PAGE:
The E-rate program has played, and continues to play, a major role in the development and support of telecommunications, Internet access, and other technology services for the K-12 educational community. As many technology directors and business managers know, E-rate is a valuable — and, in many cases, mission critical — source of technology funding. It’s a wonderful source of funding to help offset many of the costs related to scaling your infrastructure, but there are lots of deadlines and pitfalls that can derail a school’s application.
Look closely at your next cell phone or Internet bill. Tucked under monthly plan charges, taxes, and payments received is an often overlook line item titled “Federal Universal Service Fee.” This rarely noticed charge helps fund a variety of programs that enable families, libraries, and schools to stay connected.
One of those programs is the Universal Service Program for Schools and Libraries, better known at E-rate.
E-rate helps schools and libraries get affordable Internet access by discounting the cost of service based on the school’s location – urban or rural – and the percentage of low-income students served.
Discounts can range from 20 to 90 percent of eligible costs – routers, firewalls, wireless access point, and Internet service fees, among other things – but the program’s funding is capped at $2.4 billion annually. For more detailed information, keep reading this post and check out the USAC website.
E-Rate is a wonderful source of funding to help offset many of the costs related to scaling your infrastructure, but there are lots of deadlines and pitfalls that can derail a school’s application.
To us Service providers, we affectionately refer to the time between October and April as E-Rate Season. During these six months, schools and service providers go through the forms and steps referenced at the top of this post to request funding to bring their voice and data networks into the 21st century. Here are the main steps and a rough timeline of the process:
1) Early fall – Schools complete the Form 470, and potentially build an RFP as well, to let potential registered service providers know what types of eligible products and services they need.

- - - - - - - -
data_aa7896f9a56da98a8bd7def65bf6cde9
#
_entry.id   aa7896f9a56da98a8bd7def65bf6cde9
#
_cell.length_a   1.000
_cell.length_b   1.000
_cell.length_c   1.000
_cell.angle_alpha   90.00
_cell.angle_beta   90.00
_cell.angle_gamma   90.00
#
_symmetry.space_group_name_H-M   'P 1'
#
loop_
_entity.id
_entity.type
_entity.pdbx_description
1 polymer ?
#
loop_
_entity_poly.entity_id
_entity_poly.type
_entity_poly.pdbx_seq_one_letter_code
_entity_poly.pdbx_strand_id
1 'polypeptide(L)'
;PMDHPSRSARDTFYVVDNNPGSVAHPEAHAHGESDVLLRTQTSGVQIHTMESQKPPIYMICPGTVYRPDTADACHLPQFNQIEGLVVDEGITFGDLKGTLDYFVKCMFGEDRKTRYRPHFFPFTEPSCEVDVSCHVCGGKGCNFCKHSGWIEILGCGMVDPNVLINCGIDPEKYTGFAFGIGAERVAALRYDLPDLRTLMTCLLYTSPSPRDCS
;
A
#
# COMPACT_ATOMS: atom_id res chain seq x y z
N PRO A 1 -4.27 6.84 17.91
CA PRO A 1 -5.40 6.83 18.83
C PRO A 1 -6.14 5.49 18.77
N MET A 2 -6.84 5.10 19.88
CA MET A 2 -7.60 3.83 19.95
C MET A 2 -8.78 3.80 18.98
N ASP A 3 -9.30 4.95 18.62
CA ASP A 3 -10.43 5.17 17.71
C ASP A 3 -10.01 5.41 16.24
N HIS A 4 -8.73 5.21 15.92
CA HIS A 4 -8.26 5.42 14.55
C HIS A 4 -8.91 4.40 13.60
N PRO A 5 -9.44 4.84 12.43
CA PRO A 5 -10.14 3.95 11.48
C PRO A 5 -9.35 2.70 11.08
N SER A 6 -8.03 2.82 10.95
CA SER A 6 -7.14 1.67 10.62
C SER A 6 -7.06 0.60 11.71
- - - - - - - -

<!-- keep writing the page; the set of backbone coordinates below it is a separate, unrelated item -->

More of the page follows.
2) After Form 470 is posted – Service providers review the Form 470 and any applicable RFP documents and submit bids during the required 28-day (minimum) bidding period. Because of this 28-day window, in 2016, the last day you can post a Form 470 is 4/1/2016.
3) 28+ days after Form 470 is posted – The school reviews all the bids received, fills out a bid selection matrix, or other tool to score the bids, and picks winning service providers for each type of service that was requested.
4) Starting mid-January or February and ending late March or April – Once the school has selected the winning service providers and obtained signed contracts from them, they complete and submit Form 471’s to inform USAC of their decisions. USAC doesn’t typically publish firm dates for the opening and closing of the Form 471 Filing Window until January.
5) Ongoing – After this there is still plenty of work to do, but it is largely reactive work responding to USAC audit questions and providing clarifying information for the USAC auditors who carefully pick apart each request to make sure that federal funds are being allocated fairly.
6) After July 1st – The new E-Rate funding year begins, which means you can turn up the new services you have ordered and begin implementing the new technology you bid out. Beware though that the USAC review process sometimes take a while (particularly for Category 2 services). If you haven’t received final funding approval from USAC by July 1st, you may want to hold off on any projects until you receive it.
ETS is an E-Rate service provider and we encourage you to apply for funding. It’s a wonderful source of funding to help offset many of the costs related to scaling your infrastructure.